A Fisherman on the Back of a Whale, c. 1277. The J. Paul Getty Museum, Los Angeles. Digital image courtesy of the Getty’s Open Content Program.
“I, like so many other readers of Moby-Dick,” scholar and sailor Richard J. King writes in Ahab’s Rolling Sea: A Natural History of Moby-Dick, “perceive the world’s oceans to be vulnerable, fragile, and in need of our stewardship. We have overfished the water, overdeveloped coastal habitats, and rocketed the rate of the introduction of marine invasive species. We have polluted the sea with oil spills, chemical runoff, and pervasive plastics. The amount of carbon dioxide in the atmosphere has increased by over 70 percent since Melville’s years at sea, and is still rising…We hurl harpoons at a faceless ocean, slowly killing ourselves as we drag down entire ecosystems of life along with us. Because of sea level rise and the ungraspable phantom of melting polar and glacial ice, Melville sailed over a Pacific Ocean in the 1840s that was likely at least eight inches lower than it is today.”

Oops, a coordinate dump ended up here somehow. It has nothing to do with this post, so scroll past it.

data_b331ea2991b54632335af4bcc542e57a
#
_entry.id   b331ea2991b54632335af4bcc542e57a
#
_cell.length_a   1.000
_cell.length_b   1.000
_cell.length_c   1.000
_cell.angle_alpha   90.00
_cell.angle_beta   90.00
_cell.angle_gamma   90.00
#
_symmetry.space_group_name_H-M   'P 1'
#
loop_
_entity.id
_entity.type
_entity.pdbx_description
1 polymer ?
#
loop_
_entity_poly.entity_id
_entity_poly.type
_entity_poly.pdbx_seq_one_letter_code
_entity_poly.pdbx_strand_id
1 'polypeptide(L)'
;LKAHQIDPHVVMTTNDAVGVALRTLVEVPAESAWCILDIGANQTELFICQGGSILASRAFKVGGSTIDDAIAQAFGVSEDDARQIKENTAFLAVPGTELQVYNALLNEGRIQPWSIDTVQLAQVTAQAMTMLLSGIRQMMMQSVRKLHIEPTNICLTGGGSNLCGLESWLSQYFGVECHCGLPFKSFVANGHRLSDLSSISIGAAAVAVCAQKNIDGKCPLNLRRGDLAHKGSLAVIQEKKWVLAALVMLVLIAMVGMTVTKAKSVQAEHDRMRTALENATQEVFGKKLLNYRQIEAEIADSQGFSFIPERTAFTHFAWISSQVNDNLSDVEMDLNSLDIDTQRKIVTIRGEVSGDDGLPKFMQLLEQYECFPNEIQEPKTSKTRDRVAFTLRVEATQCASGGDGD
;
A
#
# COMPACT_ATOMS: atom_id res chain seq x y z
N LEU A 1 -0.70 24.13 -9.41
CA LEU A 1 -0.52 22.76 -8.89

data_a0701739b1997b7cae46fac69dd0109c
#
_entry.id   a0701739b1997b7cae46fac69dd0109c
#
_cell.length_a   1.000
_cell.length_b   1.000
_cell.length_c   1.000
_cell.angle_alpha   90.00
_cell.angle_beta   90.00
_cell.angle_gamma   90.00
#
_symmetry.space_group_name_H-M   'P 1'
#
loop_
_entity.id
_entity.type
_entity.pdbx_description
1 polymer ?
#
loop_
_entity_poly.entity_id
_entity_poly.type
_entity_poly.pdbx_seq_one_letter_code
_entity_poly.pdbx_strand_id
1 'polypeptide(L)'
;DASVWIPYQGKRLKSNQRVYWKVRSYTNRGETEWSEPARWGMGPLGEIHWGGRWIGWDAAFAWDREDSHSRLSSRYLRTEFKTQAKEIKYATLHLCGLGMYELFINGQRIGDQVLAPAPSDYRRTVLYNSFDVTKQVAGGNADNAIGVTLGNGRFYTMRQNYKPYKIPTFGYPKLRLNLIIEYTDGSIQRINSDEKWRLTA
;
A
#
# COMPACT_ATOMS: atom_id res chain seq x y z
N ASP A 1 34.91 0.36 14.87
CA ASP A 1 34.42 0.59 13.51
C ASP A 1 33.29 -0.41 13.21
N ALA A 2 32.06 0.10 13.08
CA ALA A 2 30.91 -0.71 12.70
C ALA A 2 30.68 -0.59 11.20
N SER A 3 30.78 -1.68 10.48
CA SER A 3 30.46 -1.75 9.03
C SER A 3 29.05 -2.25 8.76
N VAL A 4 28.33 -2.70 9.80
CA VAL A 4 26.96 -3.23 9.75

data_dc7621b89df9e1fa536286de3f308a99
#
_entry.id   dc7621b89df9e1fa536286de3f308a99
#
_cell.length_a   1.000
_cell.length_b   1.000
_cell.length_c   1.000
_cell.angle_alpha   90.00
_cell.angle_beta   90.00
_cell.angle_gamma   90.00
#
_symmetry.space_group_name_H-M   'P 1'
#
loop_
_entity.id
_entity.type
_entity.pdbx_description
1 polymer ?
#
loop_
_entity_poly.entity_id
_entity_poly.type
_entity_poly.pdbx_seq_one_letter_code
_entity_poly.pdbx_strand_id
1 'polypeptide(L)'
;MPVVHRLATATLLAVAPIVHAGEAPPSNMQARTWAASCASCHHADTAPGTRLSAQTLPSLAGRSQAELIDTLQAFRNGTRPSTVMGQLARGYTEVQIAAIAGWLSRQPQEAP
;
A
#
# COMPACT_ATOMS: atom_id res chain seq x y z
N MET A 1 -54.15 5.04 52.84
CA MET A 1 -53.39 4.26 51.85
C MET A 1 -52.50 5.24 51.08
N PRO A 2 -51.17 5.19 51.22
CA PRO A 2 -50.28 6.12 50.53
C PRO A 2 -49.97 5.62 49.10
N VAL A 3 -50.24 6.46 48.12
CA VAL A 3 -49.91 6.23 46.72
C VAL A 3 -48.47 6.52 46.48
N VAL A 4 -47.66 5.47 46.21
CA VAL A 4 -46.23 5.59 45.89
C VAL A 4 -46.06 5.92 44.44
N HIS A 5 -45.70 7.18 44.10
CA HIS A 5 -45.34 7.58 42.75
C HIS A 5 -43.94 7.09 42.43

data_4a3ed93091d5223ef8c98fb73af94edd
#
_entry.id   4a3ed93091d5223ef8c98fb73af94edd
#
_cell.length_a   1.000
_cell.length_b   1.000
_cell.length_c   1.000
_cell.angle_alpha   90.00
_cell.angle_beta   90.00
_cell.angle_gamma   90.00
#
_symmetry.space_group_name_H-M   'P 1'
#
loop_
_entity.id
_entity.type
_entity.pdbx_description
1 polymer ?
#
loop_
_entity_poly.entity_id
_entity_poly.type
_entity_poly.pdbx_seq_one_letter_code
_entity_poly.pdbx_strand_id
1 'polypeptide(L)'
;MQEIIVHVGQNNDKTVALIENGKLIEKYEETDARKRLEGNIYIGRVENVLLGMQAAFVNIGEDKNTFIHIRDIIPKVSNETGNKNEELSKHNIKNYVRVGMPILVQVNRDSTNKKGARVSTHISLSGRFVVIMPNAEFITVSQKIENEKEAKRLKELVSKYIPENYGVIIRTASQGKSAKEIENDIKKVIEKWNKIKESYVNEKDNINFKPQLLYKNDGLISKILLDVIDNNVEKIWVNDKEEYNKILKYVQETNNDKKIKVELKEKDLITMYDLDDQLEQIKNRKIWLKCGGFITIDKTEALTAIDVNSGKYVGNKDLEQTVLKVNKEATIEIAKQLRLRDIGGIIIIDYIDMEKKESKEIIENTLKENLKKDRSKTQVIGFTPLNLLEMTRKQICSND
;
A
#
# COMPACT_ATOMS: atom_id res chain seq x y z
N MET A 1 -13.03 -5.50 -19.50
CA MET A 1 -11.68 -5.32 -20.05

And yet, he adds, we still “continue to revere our twenty-first-century ocean in a similar way as did Noah, Jonah, and Ahab. We still envision the sea, even with all our technological advancements and scientific knowledge, as relentless and indifferent and immortal and sublime and eager to lure us in with a trace of sympathy and kindness then kick our ass and not even look back.”
In this episode of The World in Time, Lewis H. Lapham and Richard J. King discuss Melville’s ocean, and how its waves continue to crash into ours.
Lewis H. Lapham speaks with Richard J. King, author of Ahab’s Rolling Sea: A Natural History of Moby-Dick.
Thanks to our generous donors. Lead support for this podcast has been provided by Elizabeth “Lisette” Prince. Additional support was provided by James J. “Jimmy” Coleman Jr.